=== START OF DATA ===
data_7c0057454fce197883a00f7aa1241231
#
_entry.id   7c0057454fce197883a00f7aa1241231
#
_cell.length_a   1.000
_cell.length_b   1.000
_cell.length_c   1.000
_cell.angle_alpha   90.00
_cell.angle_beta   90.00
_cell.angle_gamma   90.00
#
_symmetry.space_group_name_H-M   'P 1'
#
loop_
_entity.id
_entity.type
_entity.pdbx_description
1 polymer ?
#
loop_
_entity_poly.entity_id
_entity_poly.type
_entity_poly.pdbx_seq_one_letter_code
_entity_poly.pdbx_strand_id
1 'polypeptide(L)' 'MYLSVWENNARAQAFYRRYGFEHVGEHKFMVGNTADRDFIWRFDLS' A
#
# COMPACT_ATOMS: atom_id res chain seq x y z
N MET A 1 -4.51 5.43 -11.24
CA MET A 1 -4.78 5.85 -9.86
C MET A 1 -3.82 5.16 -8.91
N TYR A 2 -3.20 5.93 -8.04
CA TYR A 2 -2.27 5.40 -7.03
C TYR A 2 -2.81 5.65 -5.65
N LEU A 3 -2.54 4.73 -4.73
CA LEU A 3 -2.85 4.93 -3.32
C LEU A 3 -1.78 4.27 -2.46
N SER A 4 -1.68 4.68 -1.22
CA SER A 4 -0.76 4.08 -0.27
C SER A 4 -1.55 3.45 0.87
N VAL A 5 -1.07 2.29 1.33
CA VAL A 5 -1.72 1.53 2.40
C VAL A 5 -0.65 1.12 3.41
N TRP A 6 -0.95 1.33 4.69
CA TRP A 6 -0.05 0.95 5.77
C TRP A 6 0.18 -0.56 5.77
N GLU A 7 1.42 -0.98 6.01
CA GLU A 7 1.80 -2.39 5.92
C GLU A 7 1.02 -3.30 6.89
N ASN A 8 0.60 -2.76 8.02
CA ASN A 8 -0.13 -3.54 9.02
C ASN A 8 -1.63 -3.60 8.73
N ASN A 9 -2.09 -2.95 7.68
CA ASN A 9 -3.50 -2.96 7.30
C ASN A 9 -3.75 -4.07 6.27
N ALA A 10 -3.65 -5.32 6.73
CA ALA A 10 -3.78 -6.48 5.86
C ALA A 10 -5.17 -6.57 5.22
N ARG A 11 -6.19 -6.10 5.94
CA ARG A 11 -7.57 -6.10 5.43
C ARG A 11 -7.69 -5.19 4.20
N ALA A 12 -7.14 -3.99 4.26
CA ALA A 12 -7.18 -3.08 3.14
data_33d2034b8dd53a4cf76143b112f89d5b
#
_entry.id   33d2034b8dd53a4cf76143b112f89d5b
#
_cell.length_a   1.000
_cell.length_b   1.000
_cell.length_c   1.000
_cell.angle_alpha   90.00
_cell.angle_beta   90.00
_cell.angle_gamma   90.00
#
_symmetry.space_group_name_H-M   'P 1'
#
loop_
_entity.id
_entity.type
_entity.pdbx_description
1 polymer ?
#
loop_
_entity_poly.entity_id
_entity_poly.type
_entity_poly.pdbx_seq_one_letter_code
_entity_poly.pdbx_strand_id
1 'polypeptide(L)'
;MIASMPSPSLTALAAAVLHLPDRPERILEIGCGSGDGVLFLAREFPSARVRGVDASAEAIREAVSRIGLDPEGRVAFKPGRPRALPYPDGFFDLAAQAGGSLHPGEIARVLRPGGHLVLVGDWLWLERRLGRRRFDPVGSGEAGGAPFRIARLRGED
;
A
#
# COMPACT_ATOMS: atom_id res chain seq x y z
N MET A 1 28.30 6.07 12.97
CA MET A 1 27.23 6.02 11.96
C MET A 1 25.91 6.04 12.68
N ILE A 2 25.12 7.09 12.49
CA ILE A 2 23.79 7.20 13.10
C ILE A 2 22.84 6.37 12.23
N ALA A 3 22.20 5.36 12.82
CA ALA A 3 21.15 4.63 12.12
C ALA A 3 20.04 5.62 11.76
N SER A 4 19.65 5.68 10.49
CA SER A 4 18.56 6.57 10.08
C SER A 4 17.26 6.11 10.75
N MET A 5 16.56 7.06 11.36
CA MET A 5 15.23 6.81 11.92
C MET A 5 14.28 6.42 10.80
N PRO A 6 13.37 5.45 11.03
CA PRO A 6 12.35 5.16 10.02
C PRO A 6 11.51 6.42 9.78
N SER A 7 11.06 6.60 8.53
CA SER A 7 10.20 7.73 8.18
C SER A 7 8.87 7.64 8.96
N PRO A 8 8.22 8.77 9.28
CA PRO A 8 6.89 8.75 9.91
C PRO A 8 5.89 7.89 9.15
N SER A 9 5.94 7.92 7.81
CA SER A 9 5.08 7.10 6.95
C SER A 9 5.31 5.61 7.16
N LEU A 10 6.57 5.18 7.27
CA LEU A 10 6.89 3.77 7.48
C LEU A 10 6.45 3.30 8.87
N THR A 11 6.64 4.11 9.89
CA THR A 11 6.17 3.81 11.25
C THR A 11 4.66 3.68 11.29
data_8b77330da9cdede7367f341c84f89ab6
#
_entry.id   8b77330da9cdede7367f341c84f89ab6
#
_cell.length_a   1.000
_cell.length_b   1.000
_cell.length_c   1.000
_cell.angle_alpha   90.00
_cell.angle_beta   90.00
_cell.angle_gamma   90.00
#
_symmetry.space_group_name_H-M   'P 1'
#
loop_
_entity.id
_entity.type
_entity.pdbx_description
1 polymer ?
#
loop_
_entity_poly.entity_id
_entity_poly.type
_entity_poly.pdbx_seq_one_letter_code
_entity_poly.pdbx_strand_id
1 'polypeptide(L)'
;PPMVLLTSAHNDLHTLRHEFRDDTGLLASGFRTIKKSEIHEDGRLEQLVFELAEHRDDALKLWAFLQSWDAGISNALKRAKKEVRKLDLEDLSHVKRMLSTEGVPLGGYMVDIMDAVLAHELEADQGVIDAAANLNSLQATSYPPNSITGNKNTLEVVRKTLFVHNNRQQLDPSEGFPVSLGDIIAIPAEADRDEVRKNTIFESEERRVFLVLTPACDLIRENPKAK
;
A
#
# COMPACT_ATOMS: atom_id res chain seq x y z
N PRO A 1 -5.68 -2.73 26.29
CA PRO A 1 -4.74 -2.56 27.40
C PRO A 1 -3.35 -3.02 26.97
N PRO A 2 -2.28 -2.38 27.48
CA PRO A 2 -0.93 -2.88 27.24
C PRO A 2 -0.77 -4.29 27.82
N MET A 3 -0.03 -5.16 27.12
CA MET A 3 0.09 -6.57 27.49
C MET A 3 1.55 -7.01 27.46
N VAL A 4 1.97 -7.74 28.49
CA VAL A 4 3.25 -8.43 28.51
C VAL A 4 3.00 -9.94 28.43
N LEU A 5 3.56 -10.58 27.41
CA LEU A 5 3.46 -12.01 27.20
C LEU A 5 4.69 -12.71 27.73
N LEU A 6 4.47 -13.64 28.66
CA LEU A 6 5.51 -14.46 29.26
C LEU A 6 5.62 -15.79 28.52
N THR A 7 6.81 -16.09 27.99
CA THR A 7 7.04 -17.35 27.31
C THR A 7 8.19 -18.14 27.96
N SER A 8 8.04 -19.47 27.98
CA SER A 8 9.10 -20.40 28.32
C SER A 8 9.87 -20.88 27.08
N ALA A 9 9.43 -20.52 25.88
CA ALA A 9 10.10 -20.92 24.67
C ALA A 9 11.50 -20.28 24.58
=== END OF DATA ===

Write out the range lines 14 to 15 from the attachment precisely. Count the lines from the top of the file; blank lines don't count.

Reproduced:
loop_
_entity.id